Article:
By David Hogland
From the April 2023 Issue
Facility managers face an exorbitant amount of pressure today. Companies want to cut costs while skilled workers are becoming more expensive and harder to find. Tradespeople are aging, and the influx of new skilled workers is not keeping pace.
Facing these challenges does not involve a simple, turnkey solution. However, by seeking to understand the fundamental needs of associates and recognizing the potential of those already within our ranks, companies have an opportunity to develop from within, strengthening their workforce by providing a path for them to achieve more.
That is the approach ESFM took when our team launched an apprenticeship program last spring. The mindset was simple: there are already talented people within the organization; why not invest in their development so they can step into higher-paying positions and advance their careers while supporting our employee retention?
Our apprenticeship program offers associates an education and certification required of a HVACR technician, plumber, or electrician. The program covers the tuition of a four-year program and allows associates to study at their own pace, while offering them time to attend to their coursework on the clock.
Offering professional development to upskill promising employees is a way to take a proactive approach to labor challenges in FM. Here are four keys to consider in developing an apprenticeship program.
See It As An Investment
There is a financial investment in the employees participating in the program, but it pales in comparison to the cost of employee turnover.
Employees who undergo the program can continue earning money at their current job while being trained to earn a license in one of the trades. That brings the obvious benefit of helping their income potential rise. But there’s also the added benefit of inspiring and engaging the employee as they are given the confidence that their company recognizes their value and potential and invests in it.
So, for employers, another benefit is building loyalty in your workforce. By training your own talent you know that they will come out on the other side already acclimated and engaged to your corporate culture.
Do Your Homework
Not only is it important to comply with Department of Labor standards, but each state also has its own requirements. If your company operates in several states or nationwide, do your research upfront so you don’t make the mistake of assuming that if you implement a certificate or training program for an employee in Texas that it will fully support another in Missouri.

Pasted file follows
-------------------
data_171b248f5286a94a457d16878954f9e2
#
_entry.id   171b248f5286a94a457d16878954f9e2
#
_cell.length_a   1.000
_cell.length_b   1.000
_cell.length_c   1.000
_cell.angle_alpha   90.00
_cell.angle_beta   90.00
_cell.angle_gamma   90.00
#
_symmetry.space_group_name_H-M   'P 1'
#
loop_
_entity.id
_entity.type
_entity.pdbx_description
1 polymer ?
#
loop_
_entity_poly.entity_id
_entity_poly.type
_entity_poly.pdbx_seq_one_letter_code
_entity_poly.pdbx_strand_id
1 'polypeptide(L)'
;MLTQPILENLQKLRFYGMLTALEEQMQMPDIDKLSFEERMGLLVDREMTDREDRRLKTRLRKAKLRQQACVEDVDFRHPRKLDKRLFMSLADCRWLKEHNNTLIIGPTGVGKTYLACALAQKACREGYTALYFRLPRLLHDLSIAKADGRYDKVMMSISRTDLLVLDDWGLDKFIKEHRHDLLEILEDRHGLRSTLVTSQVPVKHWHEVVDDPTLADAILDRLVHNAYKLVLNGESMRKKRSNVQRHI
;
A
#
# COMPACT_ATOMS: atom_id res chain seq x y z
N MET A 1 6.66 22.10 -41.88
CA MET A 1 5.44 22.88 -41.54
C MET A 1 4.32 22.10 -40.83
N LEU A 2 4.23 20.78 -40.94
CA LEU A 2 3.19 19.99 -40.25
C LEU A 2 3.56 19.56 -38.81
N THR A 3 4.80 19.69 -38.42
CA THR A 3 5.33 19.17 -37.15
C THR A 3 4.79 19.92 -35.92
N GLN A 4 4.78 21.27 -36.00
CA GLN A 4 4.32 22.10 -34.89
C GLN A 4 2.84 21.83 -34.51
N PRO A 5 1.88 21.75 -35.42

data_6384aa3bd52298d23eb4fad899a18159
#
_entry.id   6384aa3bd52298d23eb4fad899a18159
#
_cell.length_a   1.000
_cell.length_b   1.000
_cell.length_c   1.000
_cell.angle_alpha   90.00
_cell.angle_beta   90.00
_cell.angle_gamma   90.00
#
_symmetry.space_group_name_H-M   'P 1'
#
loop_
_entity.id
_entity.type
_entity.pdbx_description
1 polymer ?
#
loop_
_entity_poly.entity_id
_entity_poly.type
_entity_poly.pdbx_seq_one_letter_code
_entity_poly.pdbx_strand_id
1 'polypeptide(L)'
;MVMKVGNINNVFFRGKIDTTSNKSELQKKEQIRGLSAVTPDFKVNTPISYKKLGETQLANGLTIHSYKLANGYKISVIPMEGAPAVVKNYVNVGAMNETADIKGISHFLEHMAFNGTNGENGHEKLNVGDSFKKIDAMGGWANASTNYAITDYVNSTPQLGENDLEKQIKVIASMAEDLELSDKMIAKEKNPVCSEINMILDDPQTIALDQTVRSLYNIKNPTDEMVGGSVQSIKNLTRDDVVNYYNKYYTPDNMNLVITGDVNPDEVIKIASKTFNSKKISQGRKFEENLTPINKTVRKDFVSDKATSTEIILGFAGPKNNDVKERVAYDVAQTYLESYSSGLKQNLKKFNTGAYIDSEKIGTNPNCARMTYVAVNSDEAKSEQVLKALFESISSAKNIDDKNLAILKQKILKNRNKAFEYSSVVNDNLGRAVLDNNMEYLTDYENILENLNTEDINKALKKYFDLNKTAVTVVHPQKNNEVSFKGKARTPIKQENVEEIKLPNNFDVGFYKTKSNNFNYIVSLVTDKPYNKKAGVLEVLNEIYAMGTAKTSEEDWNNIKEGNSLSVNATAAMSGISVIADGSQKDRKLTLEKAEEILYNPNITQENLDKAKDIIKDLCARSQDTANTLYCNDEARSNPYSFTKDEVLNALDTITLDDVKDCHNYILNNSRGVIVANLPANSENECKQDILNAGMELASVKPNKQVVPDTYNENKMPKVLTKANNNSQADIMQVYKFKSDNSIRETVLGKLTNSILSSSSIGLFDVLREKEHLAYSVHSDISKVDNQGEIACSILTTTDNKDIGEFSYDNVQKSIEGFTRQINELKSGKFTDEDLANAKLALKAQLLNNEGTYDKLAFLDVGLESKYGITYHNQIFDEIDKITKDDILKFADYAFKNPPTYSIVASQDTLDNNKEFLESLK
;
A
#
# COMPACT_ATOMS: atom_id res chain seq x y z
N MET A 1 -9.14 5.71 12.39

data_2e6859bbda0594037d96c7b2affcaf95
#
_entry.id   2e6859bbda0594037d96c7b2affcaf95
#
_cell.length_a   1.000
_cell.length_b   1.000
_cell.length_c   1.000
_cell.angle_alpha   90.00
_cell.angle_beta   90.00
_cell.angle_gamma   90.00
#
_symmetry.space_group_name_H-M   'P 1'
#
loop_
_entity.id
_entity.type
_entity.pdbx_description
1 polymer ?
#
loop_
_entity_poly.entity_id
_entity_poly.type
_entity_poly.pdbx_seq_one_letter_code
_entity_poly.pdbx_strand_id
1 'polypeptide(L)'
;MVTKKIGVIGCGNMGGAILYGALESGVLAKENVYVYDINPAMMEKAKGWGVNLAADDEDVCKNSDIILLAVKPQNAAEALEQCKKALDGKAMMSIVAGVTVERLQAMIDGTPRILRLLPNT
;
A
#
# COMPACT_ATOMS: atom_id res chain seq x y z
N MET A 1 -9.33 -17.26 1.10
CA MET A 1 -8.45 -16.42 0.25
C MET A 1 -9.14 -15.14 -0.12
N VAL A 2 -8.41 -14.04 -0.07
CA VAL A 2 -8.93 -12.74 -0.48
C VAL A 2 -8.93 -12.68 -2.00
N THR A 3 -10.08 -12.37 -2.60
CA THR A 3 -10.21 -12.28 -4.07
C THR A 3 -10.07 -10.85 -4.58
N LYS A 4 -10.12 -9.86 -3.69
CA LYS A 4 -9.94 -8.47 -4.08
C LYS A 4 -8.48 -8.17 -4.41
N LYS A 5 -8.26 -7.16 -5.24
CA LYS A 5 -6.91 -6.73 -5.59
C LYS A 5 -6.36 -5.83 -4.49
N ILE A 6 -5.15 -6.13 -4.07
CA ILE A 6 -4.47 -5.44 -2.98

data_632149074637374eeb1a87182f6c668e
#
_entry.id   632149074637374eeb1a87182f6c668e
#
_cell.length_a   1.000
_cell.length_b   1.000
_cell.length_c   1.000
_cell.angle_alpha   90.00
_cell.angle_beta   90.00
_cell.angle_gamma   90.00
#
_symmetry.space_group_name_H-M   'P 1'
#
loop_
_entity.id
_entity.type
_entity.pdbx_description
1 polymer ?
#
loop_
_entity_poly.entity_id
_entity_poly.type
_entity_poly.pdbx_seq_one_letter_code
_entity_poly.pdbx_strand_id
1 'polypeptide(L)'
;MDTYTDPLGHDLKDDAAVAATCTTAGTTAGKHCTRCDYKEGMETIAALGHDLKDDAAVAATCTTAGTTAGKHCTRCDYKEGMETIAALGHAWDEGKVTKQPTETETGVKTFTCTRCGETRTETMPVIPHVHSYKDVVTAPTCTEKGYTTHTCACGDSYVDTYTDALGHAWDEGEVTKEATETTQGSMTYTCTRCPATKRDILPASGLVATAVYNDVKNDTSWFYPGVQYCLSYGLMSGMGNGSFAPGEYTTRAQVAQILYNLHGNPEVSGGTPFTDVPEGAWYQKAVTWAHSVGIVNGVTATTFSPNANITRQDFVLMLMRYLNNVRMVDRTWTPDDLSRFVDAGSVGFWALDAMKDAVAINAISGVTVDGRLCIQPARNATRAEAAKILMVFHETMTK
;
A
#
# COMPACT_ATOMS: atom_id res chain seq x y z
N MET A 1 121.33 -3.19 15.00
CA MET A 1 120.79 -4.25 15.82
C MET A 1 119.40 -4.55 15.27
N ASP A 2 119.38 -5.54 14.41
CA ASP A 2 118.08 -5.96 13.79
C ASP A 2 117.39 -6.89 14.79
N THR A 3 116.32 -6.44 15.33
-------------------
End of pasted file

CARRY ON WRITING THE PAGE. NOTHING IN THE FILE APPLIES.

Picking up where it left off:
You don’t have to fully develop the resources on your own — you may be able to tap into a solid community college program, or another learning institution in the area. Also, there is a plethora of effective online options that make learning accessible to associates anywhere.
Pair Apprentices With An Experienced Mentor
An apprenticeship program is not all classroom learning. In fact, the most valuable lessons happen on the job and peer-to-peer.
When we accept an apprentice into our program, we also make sure to identify a mentor who will assist in the learning journey. The mentor and apprentice work hand-in-hand throughout the program to amplify the education component of the classroom setting with real-life experience. Apprentices get the benefit of actually undertaking the tasks for which they are being licensed, fully supervised, while mentors are able to share their knowledge. There’s also the added benefit for mentors of having a second set of hands to help with certain tasks when they’re working with an apprentice.
Every mentor was once an apprentice, so allowing them to give back to someone who is in a position they once were in is a way to bring the journey full circle and deepen the team component of the organization.
An important consideration to remember is that the licensing test will not be limited in scope to the workplace setting apprentices train in. Be sure apprentices are reminded to make the most of all learnings, including what’s being taught in their classes, because they will be thoroughly tested before they are licensed.
Benchmark And Motivate
Four years is a long time. The learning process involves 20-plus tests per year, where certifications are earned along the way.
A way to motivate apprentices forward is through pay increases and opportunities to move into higher level jobs as they become available. Where talent is a high commodity, there’s usually no shortage of such opportunities.
Still, for the investment to be realized, it’s critical to be mindful of burnout. Remain in regular communication with your apprentices and monitor their progress. The program curriculum will outline what students should accomplish year-to-year, so by keeping an eye on mentees’ achievements supervisors can step in and encourage apprentices when progress slows.
It’s a good habit to routinely recognize apprentices’ achievements and remind them of not only what they are aiming to accomplish but the value they bring to the organization each day.
While mentors and supervisors play a critical role in the success of the program, so does the involvement of leadership. Leaders understand that people are what make a business succeed. Know that just like anybody else in the organization, these apprentices have personal lives, goals, families, responsibilities, challenges, and passions. Those who committed to the program may need to be reminded along the way just what they are working toward.
Hogland is the President of ESFM, the corporate integrated facilities management division of Compass Group USA.
Do you have a comment? Share your thoughts in the Comments section below, or send an e-mail to the Editor at firstname.lastname@example.org.